In 2010, I decided to get my Washington State RN license. I reacquainted myself with the clinical environment as a nurse at VA Puget Sound in Seattle. I was offered job in the surgical ICU and, at same time, I learned about another architecture firm. I was torn between my 2 loves—and had to ask myself which one would make the most difference to those I want to serve?

I decided there are many great ICU nurses, but very few people who have degrees and licenses in both architecture and nursing. I could have a greater impact by remaining a health care architect. I have also since obtained my EDAC (Evidence-based Design Accredited Certification) to further support the practice of evidence-based health care facility design.

NARROWING IN ON BEHAVIORAL HEALTH

Over the course of both careers, I have seen a dramatic shift in the way hospitals and health care systems approach behavioral health. I saw this firsthand years ago, during a summer working as a nurse on a geropsychiatric unit at Catawba State Hospital in Virginia, a former TB sanatorium. Compared with other health care facility types, I believe the physical environment of an inpatient behavioral health unit has the greatest potential to impact patient outcomes. When it comes to designing spaces for the greatest therapeutic benefits, I found that this approach, to introduce design interventions that promote a sense of normalcy and healing while balancing patient and staff safety considerations, was the one most appealing to the nurse in me. The spaces and rooms, the furnishings, the fixtures—they are all tools to help with healing, just like an IV pump in a medical-surgical unit. Presenting options for patients' choice of care, control of the environment, and interactions with others is really important as well. This can all be enhanced by the physical environment we create.

As an example, in a renovation project in the Seattle area, the design team inherited 2 floors of an existing hospital that would be renovated into a 22-bed space promoting recovery, mindfulness, and safety. Designed to simulate the activities of daily living, the facility includes private spaces for patient bedrooms, transitional zones, and communal spaces for dining, activities, and interactions with fellow patients and staff. This is in stark contrast to what I first encountered as an architect. Then, only prison-grade fixtures were available to those designing BHUs. This project incorporates wood, fabrics, wall coverings, Corian countertops, and even ceramic tile. These are familiar materials found in homes that also lend a feeling of sophistication. While elevating the experience for patients, these finishes also carry the dual benefits of safety and durability. Acoustical considerations also drove design decisions. As a nurse, I am very aware that noise can agitate patient populations.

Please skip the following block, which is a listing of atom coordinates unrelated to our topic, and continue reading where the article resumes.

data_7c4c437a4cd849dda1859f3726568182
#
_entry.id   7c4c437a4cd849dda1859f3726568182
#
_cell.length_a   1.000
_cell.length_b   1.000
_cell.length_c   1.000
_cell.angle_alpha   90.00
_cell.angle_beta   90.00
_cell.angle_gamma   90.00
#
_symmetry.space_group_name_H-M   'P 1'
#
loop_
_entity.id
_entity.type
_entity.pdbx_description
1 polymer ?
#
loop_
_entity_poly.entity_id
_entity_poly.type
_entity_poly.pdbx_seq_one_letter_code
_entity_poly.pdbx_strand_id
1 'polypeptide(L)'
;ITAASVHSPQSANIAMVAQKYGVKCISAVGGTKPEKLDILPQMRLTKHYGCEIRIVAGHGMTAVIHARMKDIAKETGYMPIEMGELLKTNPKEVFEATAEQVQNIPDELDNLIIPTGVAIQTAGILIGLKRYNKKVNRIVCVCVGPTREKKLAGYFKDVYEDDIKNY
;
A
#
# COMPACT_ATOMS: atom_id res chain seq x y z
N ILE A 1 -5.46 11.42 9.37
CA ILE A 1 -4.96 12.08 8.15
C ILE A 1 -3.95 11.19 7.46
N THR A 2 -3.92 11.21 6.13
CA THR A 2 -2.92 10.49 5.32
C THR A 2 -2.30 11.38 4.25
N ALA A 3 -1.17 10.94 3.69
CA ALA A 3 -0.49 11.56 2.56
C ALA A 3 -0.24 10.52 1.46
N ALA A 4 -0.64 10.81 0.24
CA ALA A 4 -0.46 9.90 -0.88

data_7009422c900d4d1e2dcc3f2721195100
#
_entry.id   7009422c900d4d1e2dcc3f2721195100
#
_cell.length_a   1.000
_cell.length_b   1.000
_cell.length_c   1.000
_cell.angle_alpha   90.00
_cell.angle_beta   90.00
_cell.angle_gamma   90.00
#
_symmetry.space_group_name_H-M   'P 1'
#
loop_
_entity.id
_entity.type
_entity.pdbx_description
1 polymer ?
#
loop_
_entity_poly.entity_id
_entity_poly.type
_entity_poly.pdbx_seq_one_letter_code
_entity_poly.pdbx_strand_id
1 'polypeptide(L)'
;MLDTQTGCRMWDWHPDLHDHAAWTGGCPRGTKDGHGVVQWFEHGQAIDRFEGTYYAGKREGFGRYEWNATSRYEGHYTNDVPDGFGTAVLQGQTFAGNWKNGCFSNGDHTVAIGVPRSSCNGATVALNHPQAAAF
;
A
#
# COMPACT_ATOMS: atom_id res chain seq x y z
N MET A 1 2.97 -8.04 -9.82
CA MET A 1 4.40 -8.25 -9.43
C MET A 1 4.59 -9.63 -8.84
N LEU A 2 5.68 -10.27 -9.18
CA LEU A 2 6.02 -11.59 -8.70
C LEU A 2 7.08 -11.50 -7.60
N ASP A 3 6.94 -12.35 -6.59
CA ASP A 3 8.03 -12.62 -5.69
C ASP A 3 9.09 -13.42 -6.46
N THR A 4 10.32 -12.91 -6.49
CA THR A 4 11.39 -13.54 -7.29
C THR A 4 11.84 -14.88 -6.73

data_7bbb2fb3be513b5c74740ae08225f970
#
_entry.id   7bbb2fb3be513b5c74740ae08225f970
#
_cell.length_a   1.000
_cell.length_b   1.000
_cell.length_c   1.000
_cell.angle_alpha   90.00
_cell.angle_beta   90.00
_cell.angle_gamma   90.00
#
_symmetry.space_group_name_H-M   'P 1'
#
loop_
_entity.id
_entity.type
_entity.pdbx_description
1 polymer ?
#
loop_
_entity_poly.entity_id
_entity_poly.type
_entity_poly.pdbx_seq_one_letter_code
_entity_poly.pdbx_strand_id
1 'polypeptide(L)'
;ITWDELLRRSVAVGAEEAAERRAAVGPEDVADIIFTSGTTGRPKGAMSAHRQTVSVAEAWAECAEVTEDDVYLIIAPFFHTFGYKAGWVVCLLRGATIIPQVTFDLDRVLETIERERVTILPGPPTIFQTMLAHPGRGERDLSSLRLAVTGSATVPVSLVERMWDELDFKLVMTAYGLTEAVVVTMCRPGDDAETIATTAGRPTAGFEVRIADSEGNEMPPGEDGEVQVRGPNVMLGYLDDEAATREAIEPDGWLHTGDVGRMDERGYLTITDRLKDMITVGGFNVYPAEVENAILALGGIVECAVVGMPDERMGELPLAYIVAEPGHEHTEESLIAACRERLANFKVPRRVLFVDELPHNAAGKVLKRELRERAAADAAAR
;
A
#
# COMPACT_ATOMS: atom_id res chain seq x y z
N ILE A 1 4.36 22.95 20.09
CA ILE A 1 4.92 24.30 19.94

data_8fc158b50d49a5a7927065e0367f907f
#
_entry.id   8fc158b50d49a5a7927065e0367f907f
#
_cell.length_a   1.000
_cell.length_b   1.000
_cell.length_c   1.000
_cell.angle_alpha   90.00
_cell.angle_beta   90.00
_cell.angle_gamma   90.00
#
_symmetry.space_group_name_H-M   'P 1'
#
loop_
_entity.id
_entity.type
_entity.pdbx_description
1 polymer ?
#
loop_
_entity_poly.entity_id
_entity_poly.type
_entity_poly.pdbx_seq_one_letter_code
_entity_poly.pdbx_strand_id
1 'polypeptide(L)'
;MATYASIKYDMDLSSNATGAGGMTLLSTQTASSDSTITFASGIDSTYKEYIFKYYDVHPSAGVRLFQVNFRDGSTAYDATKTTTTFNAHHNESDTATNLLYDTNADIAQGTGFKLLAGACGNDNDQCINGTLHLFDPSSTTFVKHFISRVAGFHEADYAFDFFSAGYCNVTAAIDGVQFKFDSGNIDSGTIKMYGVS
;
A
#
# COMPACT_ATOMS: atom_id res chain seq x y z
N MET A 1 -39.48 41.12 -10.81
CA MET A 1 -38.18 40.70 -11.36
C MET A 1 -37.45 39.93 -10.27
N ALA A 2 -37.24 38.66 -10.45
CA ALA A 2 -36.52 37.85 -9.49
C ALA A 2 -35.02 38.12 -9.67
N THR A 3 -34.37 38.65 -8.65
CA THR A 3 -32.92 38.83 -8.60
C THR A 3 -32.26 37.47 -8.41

Another key design driver for this project is the emerging trauma-informed model of care. To minimize the need to restrain patients—which can trigger memories of past trauma—the project includes calming rooms for de-escalation. The quiet spaces allow patients to change the color and intensity of lighting in the rooms, imparting a sense of safety and control. Patients also use them to meditate and practice breathing exercises, the kind of skills that can be developed in the inpatient environment to manage symptoms after being discharged. In common areas, tunable LED lighting helps synchronize patients' natural sleep-wake rhythms, marking the passage of time and providing a sense of calm as the day winds down. Again, my nursing education and experience contributed to how we designed the unit, both for acute care needs and to help prepare patients for their post–acute wellness.

What is really important is the message we send to patients, their families, and the community. Through the design, we are signaling that these are valued members of society and that the hospital and the organization have invested in these spaces to provide comfortable, warm, and therapeutic environments for their well-being.

What I have learned from my unique role is that architecture can have a profound impact on the way we provide care and how we provide care must inform how architecture is designed. Today, there are a handful of nurse-architects in the United States, leading the way toward better health care facilities for patients and their families, clinicians, and staff. We design spaces for the physical and mental health of patients, their families, and their caregivers. We are working to do our part to promote wellness and heal sickness. It is not hands-on nursing care, but it is in support of the team members who are direct caregivers. I am proud to say I am an architect, and I am proud to say I am (and always will be) a nurse.